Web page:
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By STEPHEN GRAHAM, Associated Press Writer Thu Oct 2, 8:57 AM ET

ISLAMABAD, Pakistan – The U.N. ordered children of its international staff to leave the Pakistani capital and other areas it considered unsafe, raising its security level following the bombing of the Marriott Hotel, officials said Thursday.

The move, which came a day after Britain decided to repatriate diplomats’ children, underlines the deteriorating situation in Pakistan, which is under intense U.S. pressure to combat Islamic militants responsible for rising attacks at home and in neighboring Afghanistan.

In the latest incident, a suicide bomber blew himself up near the house of a leading secular politician in Pakistan‘s restive northwest, killing at least four people, police said.

Pakistan has suffered a surge in attacks by Taliban and al-Qaida-linked militants on government, military and Western targets over the last two years that has fanned fears about the nuclear-armed nation’s stability.

Thursday’s attack occurred as the politician, Asfandyar Wali Khan, was receiving guests to mark the end of the Islamic fasting month at his home in Charsadda.

Earlier this week, Pakistan’s military reported that suicide attacks have killed nearly 1,200 people — most of them civilians — since the July 2007 army assault on militants holed up in Islamabad’s radical Red Mosque.

The Sept. 20 Marriott bombing was among the worst, killing at least 54 people, including three Americans and the Czech ambassador. Since then, foreign missions have been reviewing their security.

U.N. Secretary-General Ban Ki-moon approved the latest move after the world body’s agencies in Islamabad recommended it earlier this week, said spokeswoman Amena Kamaal.

The order also applied to the neighboring city of Rawalpindi and areas near the Afghan border.

Under the decision, U.N. international staff will no longer be allowed to live with their children in the capital, the neighboring city of Rawalpindi or in Quetta, on the Afghan frontier.

Much of the border region, including the city of Peshawar is already off-limits for U.N. families. Some of those affected can relocate to areas deemed safer, such as Lahore or Karachi.

But others are expected to leave Pakistan, which could disrupt to a limited degree U.N. operations in the country as it faces severe economic difficulties and a crumbling of basic public services in militancy-torn areas.

About 100 of the world body’s more than 2,000 staff in Pakistan are foreigners, and only 20 had children who would be affected, Kamaal said.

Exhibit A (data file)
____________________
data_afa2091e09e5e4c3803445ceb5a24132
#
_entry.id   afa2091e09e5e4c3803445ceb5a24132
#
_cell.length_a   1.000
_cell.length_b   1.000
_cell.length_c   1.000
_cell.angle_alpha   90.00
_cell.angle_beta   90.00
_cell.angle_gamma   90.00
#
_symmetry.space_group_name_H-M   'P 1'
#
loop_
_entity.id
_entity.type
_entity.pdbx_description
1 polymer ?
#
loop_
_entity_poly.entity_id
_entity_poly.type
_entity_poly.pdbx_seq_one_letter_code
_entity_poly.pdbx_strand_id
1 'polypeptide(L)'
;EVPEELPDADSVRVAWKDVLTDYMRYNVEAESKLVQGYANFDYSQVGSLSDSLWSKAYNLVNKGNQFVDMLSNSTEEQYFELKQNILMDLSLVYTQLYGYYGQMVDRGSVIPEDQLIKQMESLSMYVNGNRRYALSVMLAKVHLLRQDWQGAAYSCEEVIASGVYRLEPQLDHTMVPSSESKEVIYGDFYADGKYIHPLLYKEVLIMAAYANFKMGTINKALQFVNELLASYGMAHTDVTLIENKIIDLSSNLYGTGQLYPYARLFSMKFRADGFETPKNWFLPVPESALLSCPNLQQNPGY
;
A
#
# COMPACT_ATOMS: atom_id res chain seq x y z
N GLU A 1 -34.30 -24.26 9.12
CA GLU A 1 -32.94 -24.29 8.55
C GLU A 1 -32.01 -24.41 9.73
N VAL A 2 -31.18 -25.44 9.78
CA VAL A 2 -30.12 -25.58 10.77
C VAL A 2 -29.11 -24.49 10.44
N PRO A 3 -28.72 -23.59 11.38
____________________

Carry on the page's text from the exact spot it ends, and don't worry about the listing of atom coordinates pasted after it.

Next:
Luc Chauvin, deputy representative in Pakistan for the U.N. children’s agency, UNICEF, said seven of its 33 international staff would have to relocate or send children away.

He said UNICEF was buying laptops and installing Internet connections in staffers’ homes to enable them to work without coming into the office — a potential target for attack.

“Of course there is a bit of an impact, but I think we can cope,” Chauvin said of the extra precautions.

Khalif Bile, country representative for the World Health Organization, said the effect on its activities would be “insignificant.” WHO works with the government on a campaign to eradicate polio that has been opposed by some Islamic hard-liners.

Britain announced Wednesday that about 60 children of its diplomats in Pakistan will return home. Pakistan has long been a non-family posting for U.S. and Canadian diplomatic staff.

Pakistani officials have blamed the Marriott blast on extremists holed up in tribal areas along the Afghan border who are suspected of mounting a wave of suicide attacks stretching back more than a year.

Several have taken place in the capital, including a suicide car bomb claimed by al-Qaida that killed six outside the Danish Embassy in June. A blast killed a Turkish aid worker and injured 12 people, including four FBI agents, at a restaurant in March.

Pakistani authorities have sought to reassure the expatriate community here by ramping up security in the capital, mounting extra checkpoints and posting paramilitary troops with machine guns at the entrance to the diplomatic quarter — apparently to little avail.


Associated Press writers Nahal Toosi and Munir Ahmad in Islamabad and Riaz Khan in Peshawar contributed to this report